Why aren’t we talking about further education and social mobility?

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In all the recent debate over grammar schools, a sizeable group of critics has argued that they do nothing for social mobility. So why do we not hear so many voices standing up for a group of institutions that can do something about it?

These institutions are those in the further education (FE) sector. And yet, despite its track record in engaging with the less advantaged, the FE sector is fighting for its survival.

The Further Education (FE) sector is facing even more funding cuts and yet more may be anticipated by 2020. Meanwhile, higher education (HE) continues to expand, leading to Baroness Wolf warning that the funding disparity between FE and HE is “financially unsustainable” and “deeply inegalitarian.”
And whereas the Government places its faith in increasing choice and competition through its Free Schools programme to improve the schools sector, its programme of FE area reviews is looking to rationalise the number of FE Colleges in the interests of “greater efficiency”.

So are there forms of FE and training that do not benefit the individual or the economy? In a sector that covers everything from A-levels to apprenticeships, work-based learning, vocational and technical skills, basic skills and leisure classes – and from entry level, to postgraduate level – surely there must be some areas that are ripe for cutting?

These are the difficult questions confronting the sector at present.

But one thing we can be sure about is that FE colleges and training providers engage with less advantaged groups considerably, and far more so than the higher education sector does.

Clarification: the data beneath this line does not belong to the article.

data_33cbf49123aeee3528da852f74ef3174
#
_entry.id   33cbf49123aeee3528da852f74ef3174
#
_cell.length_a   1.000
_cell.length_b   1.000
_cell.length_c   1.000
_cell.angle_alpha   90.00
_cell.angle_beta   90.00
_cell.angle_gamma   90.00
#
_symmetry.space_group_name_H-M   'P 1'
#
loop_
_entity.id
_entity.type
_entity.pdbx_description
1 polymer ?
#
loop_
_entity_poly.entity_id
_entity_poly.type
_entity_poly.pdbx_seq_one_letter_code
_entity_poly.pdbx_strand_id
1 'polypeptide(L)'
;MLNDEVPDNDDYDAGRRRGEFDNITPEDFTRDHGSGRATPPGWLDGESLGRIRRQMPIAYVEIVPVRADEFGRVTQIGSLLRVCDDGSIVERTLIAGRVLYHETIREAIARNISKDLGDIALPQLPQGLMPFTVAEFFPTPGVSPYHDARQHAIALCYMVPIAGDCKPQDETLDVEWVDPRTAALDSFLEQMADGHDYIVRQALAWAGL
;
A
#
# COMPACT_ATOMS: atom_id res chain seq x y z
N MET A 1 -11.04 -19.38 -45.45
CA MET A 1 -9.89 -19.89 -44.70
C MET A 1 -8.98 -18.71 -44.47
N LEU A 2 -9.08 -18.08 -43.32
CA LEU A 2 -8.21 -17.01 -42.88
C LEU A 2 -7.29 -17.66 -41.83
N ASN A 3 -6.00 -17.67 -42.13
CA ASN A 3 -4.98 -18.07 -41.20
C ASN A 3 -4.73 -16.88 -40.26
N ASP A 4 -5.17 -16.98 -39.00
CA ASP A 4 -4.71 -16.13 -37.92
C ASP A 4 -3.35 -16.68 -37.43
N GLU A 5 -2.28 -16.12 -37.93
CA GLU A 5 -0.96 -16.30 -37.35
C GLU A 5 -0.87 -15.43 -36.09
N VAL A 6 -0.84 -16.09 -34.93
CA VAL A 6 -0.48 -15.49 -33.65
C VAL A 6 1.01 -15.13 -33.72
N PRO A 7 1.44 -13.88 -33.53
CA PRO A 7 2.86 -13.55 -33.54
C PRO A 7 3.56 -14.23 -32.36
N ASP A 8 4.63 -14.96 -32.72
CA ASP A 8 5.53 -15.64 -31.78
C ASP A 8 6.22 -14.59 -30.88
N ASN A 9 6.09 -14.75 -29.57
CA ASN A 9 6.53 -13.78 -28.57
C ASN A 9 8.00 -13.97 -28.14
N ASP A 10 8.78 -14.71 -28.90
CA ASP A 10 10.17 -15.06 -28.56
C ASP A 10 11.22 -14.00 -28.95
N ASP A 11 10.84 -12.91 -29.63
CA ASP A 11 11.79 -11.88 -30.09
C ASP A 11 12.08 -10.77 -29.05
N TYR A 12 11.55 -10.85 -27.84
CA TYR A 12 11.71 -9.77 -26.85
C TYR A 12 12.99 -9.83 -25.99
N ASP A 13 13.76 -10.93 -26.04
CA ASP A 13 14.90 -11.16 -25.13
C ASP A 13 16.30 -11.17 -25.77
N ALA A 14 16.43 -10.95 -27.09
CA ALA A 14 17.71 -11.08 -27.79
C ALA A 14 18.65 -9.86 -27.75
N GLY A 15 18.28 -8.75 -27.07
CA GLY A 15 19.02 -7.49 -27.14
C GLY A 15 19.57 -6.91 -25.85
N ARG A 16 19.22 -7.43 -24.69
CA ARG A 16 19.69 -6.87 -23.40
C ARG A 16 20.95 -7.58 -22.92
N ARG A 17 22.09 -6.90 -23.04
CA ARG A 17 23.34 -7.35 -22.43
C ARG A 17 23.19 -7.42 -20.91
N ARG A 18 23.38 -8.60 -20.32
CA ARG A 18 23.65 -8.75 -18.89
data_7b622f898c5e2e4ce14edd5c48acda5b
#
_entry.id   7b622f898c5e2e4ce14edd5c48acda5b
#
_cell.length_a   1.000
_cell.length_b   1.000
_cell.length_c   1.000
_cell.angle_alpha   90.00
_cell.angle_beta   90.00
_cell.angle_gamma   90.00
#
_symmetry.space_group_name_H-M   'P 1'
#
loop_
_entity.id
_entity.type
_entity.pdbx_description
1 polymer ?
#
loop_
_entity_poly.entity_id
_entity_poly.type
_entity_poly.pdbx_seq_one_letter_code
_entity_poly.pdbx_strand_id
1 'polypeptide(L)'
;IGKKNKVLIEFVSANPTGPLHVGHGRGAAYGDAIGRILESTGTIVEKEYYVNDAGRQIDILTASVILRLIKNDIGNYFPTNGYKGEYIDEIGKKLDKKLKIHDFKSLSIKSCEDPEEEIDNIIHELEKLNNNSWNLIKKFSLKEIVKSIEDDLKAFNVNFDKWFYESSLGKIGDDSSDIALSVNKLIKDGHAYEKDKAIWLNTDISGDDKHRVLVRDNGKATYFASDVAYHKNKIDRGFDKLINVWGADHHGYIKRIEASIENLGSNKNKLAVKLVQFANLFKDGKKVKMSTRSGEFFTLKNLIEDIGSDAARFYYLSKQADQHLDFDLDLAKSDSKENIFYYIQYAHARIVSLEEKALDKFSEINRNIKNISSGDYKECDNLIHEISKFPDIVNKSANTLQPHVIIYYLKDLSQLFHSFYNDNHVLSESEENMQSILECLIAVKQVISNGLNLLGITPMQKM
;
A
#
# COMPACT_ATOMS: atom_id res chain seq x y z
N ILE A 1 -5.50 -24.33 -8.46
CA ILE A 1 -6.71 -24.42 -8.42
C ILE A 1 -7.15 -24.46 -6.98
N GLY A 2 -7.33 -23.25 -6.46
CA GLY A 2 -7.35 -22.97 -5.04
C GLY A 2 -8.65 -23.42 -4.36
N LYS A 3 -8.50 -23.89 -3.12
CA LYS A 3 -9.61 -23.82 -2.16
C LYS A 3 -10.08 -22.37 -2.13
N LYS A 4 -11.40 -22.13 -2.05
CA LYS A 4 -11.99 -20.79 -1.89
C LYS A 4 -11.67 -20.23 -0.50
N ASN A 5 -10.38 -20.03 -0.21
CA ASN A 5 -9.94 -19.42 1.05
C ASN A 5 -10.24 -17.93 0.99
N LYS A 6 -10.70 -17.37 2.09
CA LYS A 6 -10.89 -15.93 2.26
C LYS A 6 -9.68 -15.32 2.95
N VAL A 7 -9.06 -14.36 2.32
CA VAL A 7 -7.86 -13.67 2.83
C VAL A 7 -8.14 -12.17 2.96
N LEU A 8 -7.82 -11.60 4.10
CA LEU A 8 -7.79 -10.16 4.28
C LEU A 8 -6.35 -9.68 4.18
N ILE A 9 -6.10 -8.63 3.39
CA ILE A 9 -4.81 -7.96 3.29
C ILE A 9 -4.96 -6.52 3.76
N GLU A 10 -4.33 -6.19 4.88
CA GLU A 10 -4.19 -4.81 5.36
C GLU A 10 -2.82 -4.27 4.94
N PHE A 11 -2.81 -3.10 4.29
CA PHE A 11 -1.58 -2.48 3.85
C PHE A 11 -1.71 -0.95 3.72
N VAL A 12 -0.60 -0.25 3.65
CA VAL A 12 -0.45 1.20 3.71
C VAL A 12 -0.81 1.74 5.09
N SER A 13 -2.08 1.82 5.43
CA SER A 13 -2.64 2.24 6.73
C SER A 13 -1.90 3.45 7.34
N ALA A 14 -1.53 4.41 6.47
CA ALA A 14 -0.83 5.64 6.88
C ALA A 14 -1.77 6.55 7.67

Looking at the path taken by students

We analysed the routes taken through the education system by young people from different socio-economic backgrounds

[i].

These are individuals who reached school-leaving age in the 2001/02 to 2003/04 academic years, and who are now in their mid-to-late twenties.

In order to examine the educational routes taken by young people from different socio-economic backgrounds, we combined School Census data, and attainment data, with FE and HE enrolment data.

From a total of 1.9 million individuals across the three cohorts, 40% had participated in higher education by the end of 2013/14, but over 70% had participated in further education.

We then divided the individuals into 10 groups.

The first group consisted of all pupils who were known to be eligible for free school meals (FSM) in their final year of compulsory schooling. Non-FSM pupils were classified according to the characteristics of the census area in which they were resident at age 15 using the 2001 version of the Output Area Classification (OAC)[ii].  For the purpose of this analysis, we collapsed the 21 groups of OAC into seven groups – group one containing those from the least advantaged areas, ranging to those in the most advantaged areas in group seven.

Pupils attending independent schools were identified separately, as FSM and output area data were not available for them. Finally, a catch-all category of “other pupils[iii]” was identified.

There were wide differences in attainment between socio-economic groups at the end of school

Table 1 shows a number of headline end-of-Key Stage 4 attainment measures for the three cohorts combined. There are clear socio-economic gradients on all measures.

One thing to bear in mind is that the qualifications landscape for these young people was very different to that of their contemporary peers. Almost all qualifications achieved were GCSEs and GNVQs; the explosion in ‘equivalent’ qualifications had yet to take place.

Table 1: Attainment by socio-economic group, 15-year-olds 2001/2 to 2003/4

% 5A*-C % 5A*-C with EM Average Points Per Student % 5A*-A Number (000s) % of Cohort
On Roll state-funded schools at age 15 FSM 25% 16% 236.2 2% 239.7 13%
Not FSM Grp 1 32% 22% 271.9 3% 191.2 10%
Not FSM Grp 2 42% 30% 304.5 6% 240.3 13%
Not FSM Grp 3 49% 37% 328.4 9% 185.3 10%
Not FSM Grp 4 58% 46% 357.1 12% 256.0 13%
Not FSM Grp 5 64% 52% 376.1 15% 196.2 10%
Not FSM Grp 6 68% 57% 390.2 17% 201.7 11%
Not FSM Grp 7 74% 64% 409.1 22% 188.0 10%
Independent Schools 86% 81% 421.2 47% 129.4 7%
Other pupils 8% 6% 70.2 2% 69.6 4%
All pupils 52% 41% 328.3 13% 1897.3